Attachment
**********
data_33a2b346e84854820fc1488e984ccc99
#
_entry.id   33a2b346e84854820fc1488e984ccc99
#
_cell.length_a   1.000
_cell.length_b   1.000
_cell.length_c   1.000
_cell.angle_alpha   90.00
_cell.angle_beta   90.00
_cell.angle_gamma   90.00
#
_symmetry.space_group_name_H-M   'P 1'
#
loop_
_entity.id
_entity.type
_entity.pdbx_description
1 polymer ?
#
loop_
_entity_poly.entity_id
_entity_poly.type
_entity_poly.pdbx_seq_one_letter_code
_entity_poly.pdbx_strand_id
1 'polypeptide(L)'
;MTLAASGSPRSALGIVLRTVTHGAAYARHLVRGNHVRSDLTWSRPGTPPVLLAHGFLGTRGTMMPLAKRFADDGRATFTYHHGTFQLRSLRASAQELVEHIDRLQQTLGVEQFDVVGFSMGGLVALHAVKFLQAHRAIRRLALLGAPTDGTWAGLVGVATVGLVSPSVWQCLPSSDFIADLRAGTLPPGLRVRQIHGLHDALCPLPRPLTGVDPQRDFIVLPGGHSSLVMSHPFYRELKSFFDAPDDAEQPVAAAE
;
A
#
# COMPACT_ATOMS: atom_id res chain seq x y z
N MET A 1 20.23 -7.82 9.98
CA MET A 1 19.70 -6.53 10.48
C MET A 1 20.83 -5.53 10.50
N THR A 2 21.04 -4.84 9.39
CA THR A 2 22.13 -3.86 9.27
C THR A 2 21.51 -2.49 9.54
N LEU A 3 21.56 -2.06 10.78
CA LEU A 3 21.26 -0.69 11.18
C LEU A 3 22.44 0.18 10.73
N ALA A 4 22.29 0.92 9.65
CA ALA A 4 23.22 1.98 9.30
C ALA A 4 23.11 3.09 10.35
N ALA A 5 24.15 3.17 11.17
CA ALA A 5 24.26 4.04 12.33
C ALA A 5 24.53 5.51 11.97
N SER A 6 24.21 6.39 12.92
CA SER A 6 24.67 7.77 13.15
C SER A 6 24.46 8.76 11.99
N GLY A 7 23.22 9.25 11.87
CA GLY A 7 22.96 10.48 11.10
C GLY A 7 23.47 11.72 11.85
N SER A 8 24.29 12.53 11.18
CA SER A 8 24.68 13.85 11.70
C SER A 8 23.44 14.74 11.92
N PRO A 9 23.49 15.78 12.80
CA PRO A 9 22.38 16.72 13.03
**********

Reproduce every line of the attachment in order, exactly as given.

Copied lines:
data_33a2b346e84854820fc1488e984ccc99
#
_entry.id   33a2b346e84854820fc1488e984ccc99
#
_cell.length_a   1.000
_cell.length_b   1.000
_cell.length_c   1.000
_cell.angle_alpha   90.00
_cell.angle_beta   90.00
_cell.angle_gamma   90.00
#
_symmetry.space_group_name_H-M   'P 1'
#
loop_
_entity.id
_entity.type
_entity.pdbx_description
1 polymer ?
#
loop_
_entity_poly.entity_id
_entity_poly.type
_entity_poly.pdbx_seq_one_letter_code
_entity_poly.pdbx_strand_id
1 'polypeptide(L)'
;MTLAASGSPRSALGIVLRTVTHGAAYARHLVRGNHVRSDLTWSRPGTPPVLLAHGFLGTRGTMMPLAKRFADDGRATFTYHHGTFQLRSLRASAQELVEHIDRLQQTLGVEQFDVVGFSMGGLVALHAVKFLQAHRAIRRLALLGAPTDGTWAGLVGVATVGLVSPSVWQCLPSSDFIADLRAGTLPPGLRVRQIHGLHDALCPLPRPLTGVDPQRDFIVLPGGHSSLVMSHPFYRELKSFFDAPDDAEQPVAAAE
;
A
#
# COMPACT_ATOMS: atom_id res chain seq x y z
N MET A 1 20.23 -7.82 9.98
CA MET A 1 19.70 -6.53 10.48
C MET A 1 20.83 -5.53 10.50
N THR A 2 21.04 -4.84 9.39
CA THR A 2 22.13 -3.86 9.27
C THR A 2 21.51 -2.49 9.54
N LEU A 3 21.56 -2.06 10.78
CA LEU A 3 21.26 -0.69 11.18
C LEU A 3 22.44 0.18 10.73
N ALA A 4 22.29 0.92 9.65
CA ALA A 4 23.22 1.98 9.30
C ALA A 4 23.11 3.09 10.35
N ALA A 5 24.15 3.17 11.17
CA ALA A 5 24.26 4.04 12.33
C ALA A 5 24.53 5.51 11.97
N SER A 6 24.21 6.39 12.92
CA SER A 6 24.67 7.77 13.15
C SER A 6 24.46 8.76 11.99
N GLY A 7 23.22 9.25 11.87
CA GLY A 7 22.96 10.48 11.10
C GLY A 7 23.47 11.72 11.85
N SER A 8 24.29 12.53 11.18
CA SER A 8 24.68 13.85 11.70
C SER A 8 23.44 14.74 11.92
N PRO A 9 23.49 15.78 12.80
CA PRO A 9 22.38 16.72 13.03